Source link

Continue Reading

Cricket

Recent Match Report – United Arab Emirates vs Oman, ICC Men’s T20 World Cup Qualifier, 4th Match, Group B

Published

on


Oman 109 for 3 (llyas 45*) beat UAE 108 for 9 (Butt 3-16, Khan 3-23) by seven wickets

The absence of three banned players in the wake of an ICC ACU investigation into match-fixing left UAE badly exposed on the opening night of the T20 World Cup Qualifier on home soil as Oman ran roughshod over the depleted hosts, storming to victory by seven wickets.

Oman demonstrated early that they would show little mercy to their shorthanded gulf rivals with some superb fielding leading to three wickets in the Powerplay. The sequence included a direct hit from mid-on by Khurram Nawaz but was highlighted by a brilliant diving catch from Aqib Ilyas at backward point off the fifth ball of the match to dismiss Ashfaq Ahmed and give Bilal Khan the first of his three wickets.

The normally fluent Rameez Shahzad and Rohan Mustafa struggled to pace their innings in the middle overs without the suspended Shaiman Anwar as a buffer, each scoring below a run a ball before they fell after the halfway stage. Shahzad was bowled missing a slog sweep to Khawar Ali’s legspin before Mustafa lofted Khan to Aamir Kaleem at long-on.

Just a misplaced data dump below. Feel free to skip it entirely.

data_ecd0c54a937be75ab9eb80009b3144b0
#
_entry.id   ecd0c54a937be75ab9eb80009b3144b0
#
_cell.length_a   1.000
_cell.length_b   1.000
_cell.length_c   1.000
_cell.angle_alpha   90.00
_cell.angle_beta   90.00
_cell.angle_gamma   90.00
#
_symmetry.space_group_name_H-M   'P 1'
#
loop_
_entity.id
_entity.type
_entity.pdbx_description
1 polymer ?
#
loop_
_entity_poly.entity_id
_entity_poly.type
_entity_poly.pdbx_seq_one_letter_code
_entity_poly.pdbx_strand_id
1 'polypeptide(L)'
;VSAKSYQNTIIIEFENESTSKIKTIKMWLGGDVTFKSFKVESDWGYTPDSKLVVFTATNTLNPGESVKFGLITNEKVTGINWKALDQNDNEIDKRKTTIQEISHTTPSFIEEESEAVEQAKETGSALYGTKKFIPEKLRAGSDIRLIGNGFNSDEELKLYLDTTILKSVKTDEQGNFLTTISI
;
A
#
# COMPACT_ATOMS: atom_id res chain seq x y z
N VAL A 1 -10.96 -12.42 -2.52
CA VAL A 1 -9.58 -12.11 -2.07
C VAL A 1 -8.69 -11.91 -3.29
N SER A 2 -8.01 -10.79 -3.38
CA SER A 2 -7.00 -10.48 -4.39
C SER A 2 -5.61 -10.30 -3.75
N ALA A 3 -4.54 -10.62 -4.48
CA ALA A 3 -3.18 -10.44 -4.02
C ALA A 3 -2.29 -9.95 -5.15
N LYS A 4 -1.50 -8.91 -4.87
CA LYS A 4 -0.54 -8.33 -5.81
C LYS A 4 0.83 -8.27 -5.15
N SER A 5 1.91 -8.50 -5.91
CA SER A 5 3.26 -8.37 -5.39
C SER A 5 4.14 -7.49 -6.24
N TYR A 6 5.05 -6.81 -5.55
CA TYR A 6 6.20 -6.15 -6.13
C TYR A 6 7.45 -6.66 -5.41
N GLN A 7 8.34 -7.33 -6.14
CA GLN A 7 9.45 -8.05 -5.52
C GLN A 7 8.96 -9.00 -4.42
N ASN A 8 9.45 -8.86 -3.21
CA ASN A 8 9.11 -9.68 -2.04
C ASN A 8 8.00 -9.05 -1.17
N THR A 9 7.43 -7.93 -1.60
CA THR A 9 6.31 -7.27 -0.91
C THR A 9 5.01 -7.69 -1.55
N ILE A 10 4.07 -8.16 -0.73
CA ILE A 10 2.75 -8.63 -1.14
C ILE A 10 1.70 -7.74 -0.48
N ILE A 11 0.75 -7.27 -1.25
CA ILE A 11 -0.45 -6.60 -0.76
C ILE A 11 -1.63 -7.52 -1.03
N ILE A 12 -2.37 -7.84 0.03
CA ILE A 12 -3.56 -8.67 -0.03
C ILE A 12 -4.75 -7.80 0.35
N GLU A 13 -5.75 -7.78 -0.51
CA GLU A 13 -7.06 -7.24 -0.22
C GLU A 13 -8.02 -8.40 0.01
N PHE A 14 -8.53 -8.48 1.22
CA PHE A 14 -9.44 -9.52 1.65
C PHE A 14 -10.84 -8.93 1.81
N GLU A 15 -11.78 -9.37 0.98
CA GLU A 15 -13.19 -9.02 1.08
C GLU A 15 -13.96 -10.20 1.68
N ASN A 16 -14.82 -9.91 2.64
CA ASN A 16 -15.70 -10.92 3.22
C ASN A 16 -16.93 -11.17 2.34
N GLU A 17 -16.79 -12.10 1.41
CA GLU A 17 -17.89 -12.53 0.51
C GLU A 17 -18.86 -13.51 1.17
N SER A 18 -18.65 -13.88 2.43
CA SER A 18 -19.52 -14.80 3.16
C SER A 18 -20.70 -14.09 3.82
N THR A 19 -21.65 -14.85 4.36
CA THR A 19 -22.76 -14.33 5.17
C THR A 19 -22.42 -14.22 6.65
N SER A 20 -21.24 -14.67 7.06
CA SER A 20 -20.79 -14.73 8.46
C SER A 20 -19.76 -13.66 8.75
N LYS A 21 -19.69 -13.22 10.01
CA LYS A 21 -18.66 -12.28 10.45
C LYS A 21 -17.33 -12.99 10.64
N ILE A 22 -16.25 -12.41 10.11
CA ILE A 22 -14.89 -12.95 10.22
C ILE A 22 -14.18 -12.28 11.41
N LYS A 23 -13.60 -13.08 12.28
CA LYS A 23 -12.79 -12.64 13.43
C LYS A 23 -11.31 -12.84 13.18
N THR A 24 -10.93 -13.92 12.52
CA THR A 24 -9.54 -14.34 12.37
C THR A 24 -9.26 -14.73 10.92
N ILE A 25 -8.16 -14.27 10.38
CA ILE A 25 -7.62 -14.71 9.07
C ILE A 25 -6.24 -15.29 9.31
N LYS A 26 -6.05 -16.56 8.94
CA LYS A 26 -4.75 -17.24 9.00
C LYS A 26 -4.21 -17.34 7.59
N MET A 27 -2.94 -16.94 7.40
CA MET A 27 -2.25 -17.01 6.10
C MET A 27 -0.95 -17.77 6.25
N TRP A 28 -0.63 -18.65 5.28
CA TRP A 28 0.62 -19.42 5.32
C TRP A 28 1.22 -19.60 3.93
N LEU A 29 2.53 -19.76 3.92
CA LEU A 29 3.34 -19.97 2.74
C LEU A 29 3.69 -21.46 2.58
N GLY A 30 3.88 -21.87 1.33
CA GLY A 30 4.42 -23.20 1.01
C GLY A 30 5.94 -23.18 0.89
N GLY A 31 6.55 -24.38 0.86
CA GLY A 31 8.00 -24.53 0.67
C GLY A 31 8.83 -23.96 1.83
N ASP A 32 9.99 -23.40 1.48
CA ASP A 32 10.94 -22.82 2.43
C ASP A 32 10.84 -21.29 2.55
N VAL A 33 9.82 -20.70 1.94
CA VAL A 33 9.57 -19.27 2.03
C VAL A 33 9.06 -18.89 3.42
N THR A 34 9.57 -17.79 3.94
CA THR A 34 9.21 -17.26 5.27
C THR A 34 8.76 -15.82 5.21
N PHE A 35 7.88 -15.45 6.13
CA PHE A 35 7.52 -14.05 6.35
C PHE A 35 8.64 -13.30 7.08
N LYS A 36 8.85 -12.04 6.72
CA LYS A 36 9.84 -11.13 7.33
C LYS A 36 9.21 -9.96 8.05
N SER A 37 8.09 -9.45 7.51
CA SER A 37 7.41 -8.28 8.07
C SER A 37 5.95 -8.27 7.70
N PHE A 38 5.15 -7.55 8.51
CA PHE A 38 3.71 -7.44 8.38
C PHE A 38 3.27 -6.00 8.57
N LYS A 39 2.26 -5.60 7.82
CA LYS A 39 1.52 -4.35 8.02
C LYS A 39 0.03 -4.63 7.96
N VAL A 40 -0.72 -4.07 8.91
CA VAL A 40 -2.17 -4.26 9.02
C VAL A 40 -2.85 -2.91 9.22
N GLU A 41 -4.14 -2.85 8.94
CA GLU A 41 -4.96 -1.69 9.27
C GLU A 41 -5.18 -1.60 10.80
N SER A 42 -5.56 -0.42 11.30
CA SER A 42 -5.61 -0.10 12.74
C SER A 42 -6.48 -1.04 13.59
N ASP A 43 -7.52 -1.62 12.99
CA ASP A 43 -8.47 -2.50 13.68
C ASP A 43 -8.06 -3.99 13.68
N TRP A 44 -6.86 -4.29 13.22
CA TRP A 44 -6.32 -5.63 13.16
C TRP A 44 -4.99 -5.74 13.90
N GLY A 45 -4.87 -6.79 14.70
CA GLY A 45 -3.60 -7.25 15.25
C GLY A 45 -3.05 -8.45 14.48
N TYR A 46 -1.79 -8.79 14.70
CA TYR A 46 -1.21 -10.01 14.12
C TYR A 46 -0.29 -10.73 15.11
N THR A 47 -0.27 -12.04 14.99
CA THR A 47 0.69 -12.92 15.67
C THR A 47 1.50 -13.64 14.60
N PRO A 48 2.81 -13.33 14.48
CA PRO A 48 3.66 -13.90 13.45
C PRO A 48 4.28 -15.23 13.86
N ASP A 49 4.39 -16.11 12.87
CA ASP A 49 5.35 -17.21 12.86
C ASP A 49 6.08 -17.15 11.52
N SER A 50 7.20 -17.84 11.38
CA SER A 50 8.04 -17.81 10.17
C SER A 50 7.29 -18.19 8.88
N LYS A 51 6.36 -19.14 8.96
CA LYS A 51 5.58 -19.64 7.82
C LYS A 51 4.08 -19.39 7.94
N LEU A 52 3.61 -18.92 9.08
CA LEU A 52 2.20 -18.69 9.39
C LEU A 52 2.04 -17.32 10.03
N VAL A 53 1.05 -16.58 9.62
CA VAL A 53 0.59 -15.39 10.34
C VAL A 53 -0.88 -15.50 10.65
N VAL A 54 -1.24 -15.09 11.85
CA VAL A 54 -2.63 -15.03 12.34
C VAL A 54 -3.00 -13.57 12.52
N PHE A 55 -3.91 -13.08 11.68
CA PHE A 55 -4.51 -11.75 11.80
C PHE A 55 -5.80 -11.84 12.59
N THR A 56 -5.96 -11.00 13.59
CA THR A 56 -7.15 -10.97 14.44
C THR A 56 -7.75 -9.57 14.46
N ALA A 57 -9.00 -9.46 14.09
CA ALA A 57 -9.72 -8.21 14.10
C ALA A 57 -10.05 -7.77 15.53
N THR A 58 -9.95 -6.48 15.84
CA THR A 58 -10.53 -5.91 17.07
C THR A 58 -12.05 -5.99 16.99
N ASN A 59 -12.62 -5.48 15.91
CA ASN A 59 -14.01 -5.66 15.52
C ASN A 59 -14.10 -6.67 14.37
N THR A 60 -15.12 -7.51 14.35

UAE wheezed their way past 100 before stuttering badly in the final two overs as Khan and Fayyaz Butt excelled at the death. Butt took three wickets in four balls in the 19th with clever use of the slower bouncer. Khan then had Junaid Siddique caught behind in the final over on what may have been a far more contentious decision – replays indicated it was a bump ball but third umpire referrals are not in place for this tournament – had the scoreline been remotely tighter.

The chase became even more comfortable for Oman thanks to some very sloppy fielding by UAE, in contrast to the visitors. Medium pacer Siddique bounced out Khawar for a five-ball duck to start the reply and should have had Jatinder Singh at deep square leg for 2 in the third over, but Waheed Ahmed put down a diving effort coming in from the rope and Jatinder went on to make 16, not much but enough in a low-scoring match.

A much clumsier effort was put down by Ashfaq Ahmed at slip in the 9th over. Kaleem was fresh at the crease after Jatinder’s run out by Waheed from deep cover and captain Ahmed Raza supported Mustafa’s offspin with a slip in the form of Ashfaq. But he still had his hands on his knees when Kaleem, on 2, edged one that went in between his legs at knee height and carried on for a boundary.

Kaleem made 27 off 19 before he slogged to long-on in the 14th off Raza but by that stage Oman needed just 28 off 39 balls to reach the target. An uncharacteristically sedate Ilyas patiently knocked singles and twos in tandem with captain Zeeshan Maqsood in an unbroken fourth-wicket stand to get Oman across the line with 10 balls to spare as Maqsood ended the match pulling a six off Siddique over square leg.





Source link

Continue Reading

Trending